To date I have been involved in around a dozen biographies and each is by its very nature quite unique but all ultimately ending in the death of the combatant often at a very young age. The first person on the list was the only woman commemorated, Miss Laura May Birch. She had worked at the local Lloyds bank in Wellington for some years after leaving school but perhaps seeking adventure went to work at the newly established Royal Flying Corp base at Shawbury in September 1917. On the way home one evening in a car driven by a member of the RFC, Laura was fatally injured when the car ran into the back of a stationary wagon at Battlefields Shrewsbury. Though only employed as a civilian clerk, Laura`s name is commemorated on the lynch gate and her body is buried along with her parents at Wellington Cemetery. Some of the combatants I have researched and perhaps their descendants may still live in Wellington; these include Private John Thomas Bailey who lived at number 10a Tan Bank Wellington and who died on the 6th September 1916 aged 22, whilst advancing on the village of Guillemont near Albert in France with the 6th Battalion Kings Shropshire Light Infantry. Living less than one mile away in Wellington had been Private Thomas Fletcher of Glebe Street who died on the 14th July 1916 aged 21 with fellow members of the 7th Battalion K.S.L.I. advancing on the village of Longueval which is less than 3 miles from where John Bailey would die two months later.
The process of collating the historic information to ascertain the life story of the combatants is relatively straight forward and yet so often frustrating, due to alternative spelling of names, for example Bailey for Bayley, variance in stated age of people within censuses and the repeated use of Christian names where children may have died in infancy. Within the group there are members far more proficient than myself in collating the information but the process is generally the same.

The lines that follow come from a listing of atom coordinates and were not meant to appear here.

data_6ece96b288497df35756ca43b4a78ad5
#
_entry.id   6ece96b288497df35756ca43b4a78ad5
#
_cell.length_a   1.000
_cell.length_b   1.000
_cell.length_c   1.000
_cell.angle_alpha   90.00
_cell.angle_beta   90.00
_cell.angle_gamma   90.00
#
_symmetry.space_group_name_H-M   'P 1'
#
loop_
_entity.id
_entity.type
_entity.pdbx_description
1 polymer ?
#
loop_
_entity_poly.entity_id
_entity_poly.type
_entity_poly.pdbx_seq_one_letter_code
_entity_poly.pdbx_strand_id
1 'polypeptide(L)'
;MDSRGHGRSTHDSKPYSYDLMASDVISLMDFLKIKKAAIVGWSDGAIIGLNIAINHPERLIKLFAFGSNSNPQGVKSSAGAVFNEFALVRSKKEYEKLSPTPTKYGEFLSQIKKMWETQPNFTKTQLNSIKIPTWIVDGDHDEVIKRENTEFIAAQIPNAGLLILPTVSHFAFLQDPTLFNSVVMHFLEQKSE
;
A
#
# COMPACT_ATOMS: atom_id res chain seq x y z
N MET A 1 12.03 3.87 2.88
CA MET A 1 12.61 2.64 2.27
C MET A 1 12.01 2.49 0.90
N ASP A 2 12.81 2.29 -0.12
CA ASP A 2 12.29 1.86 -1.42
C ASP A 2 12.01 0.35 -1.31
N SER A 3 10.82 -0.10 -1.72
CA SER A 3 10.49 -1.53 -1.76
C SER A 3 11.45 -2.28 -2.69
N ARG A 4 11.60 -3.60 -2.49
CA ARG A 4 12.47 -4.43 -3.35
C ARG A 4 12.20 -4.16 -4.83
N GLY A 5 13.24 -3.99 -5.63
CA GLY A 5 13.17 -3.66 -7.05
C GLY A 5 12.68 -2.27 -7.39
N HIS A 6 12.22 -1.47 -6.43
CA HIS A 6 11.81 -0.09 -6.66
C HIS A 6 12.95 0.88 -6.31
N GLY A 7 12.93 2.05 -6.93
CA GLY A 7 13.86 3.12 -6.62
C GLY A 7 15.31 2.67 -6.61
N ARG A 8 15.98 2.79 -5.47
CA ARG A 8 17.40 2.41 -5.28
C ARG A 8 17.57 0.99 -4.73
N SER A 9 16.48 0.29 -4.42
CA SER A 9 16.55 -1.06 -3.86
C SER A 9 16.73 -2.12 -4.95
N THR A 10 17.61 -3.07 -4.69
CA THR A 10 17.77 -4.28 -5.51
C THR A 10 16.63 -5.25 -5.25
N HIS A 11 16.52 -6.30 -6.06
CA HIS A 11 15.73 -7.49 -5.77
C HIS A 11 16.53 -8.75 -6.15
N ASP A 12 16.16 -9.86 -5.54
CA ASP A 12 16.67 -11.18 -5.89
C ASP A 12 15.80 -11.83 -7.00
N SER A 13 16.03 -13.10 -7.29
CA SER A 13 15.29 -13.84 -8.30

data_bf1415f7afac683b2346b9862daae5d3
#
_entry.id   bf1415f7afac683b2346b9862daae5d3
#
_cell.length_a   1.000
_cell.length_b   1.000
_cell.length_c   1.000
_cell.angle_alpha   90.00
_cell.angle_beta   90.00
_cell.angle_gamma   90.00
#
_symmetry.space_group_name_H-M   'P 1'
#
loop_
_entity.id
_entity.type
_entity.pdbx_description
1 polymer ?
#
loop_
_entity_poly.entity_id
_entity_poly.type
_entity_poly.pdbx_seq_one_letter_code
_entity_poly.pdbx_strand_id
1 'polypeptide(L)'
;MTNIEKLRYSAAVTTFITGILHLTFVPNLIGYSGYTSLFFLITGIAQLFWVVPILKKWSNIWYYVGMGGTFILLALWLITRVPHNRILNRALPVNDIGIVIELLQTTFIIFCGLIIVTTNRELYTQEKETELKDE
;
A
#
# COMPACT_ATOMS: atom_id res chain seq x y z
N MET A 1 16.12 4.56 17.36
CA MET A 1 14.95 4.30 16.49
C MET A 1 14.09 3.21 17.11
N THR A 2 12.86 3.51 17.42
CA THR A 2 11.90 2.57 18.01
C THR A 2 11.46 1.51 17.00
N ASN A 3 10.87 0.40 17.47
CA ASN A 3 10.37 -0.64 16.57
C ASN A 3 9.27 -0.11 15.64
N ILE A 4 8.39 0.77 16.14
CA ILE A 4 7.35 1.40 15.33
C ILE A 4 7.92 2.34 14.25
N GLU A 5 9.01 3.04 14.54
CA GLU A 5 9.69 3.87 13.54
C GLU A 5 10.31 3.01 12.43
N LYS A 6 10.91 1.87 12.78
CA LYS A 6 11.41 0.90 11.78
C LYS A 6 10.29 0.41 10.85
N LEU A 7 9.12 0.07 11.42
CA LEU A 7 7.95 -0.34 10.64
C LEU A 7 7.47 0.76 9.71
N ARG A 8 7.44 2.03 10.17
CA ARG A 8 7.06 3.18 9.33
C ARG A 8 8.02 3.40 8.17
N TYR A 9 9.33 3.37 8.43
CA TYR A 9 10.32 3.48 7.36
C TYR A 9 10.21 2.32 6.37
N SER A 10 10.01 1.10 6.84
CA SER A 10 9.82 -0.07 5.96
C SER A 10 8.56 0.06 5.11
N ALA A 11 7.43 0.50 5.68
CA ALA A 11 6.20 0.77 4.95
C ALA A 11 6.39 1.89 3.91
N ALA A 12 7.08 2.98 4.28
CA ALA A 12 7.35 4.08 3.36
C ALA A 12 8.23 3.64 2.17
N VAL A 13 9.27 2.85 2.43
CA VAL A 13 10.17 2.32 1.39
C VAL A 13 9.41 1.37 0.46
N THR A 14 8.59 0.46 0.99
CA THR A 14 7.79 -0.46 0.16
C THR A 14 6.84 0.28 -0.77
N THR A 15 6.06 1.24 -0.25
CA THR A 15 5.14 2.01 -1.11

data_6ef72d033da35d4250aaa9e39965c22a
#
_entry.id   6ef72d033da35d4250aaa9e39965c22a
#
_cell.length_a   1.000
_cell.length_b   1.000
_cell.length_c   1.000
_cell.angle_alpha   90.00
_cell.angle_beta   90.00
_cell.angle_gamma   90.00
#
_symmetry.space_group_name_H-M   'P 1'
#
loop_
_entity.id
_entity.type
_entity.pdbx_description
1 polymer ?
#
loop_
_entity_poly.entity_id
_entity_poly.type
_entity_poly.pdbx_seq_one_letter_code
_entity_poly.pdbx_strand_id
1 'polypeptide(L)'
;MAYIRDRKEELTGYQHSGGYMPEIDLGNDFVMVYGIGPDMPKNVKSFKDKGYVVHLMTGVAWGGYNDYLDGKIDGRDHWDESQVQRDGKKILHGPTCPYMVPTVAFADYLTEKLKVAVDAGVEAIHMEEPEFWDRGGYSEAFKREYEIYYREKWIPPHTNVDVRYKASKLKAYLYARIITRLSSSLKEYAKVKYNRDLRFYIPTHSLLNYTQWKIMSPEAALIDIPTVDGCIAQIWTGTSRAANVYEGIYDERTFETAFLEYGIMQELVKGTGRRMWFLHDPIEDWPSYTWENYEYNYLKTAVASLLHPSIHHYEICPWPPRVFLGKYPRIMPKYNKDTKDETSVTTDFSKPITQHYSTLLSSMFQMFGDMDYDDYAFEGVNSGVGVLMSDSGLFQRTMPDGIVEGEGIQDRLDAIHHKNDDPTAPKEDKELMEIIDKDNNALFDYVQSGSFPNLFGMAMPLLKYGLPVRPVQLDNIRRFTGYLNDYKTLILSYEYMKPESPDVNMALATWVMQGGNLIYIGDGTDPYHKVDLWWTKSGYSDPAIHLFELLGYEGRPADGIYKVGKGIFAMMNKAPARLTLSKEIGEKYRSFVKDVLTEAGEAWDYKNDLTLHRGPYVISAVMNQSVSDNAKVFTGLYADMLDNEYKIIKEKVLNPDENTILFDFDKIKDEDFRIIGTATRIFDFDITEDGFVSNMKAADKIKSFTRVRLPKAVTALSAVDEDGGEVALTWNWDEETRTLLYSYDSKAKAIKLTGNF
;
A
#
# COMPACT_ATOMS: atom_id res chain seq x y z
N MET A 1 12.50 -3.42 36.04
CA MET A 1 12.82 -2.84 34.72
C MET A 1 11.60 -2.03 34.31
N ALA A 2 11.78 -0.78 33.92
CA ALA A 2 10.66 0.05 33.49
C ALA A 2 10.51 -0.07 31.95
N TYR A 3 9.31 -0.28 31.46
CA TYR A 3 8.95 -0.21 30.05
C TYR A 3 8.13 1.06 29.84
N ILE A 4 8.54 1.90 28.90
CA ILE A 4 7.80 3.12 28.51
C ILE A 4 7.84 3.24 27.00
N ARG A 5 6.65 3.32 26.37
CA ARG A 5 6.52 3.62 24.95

1) Search out combatants’ name in the Commonwealth War Graves Commission. This would confirm date of death, Army information and possibly family details plus place of burial or Memorial.
2) Establish birth and any marriage of combatant by searching in Free Birth Marriage Death web site.
3) Use web sites such as Ancestry or Find your Past which are freely available at local Libraries. These sites provide copies of historic censuses, which were undertaken every ten years and would provide valuable family information such as family members, their ages, occupations and current address. These web sites would also on occasions provide school records but most importantly military records such as Medal schedule and war gratuity sheet (wrong names).
4) Searching out the war diaries of the battalion to determine the location and undertaking of the battalion at the time of the combatants death; these are sometimes available on Ancestry or have been purchased by the group.
5) Search military history sites covering specific regiments or campaigns in the war.
6) Read through historic copies of the Wellington Journal held on Microfilm at Wellington Library. These provide fascinating insights into everyday life in and around Wellington during this period.
By working systematically through the above and with more than a little help and guidance from other team members it has been possible for me to produce a small biography on a life cut short by war, but one that should never be forgotten. If you would like to have a go then contact Wellington Remembers.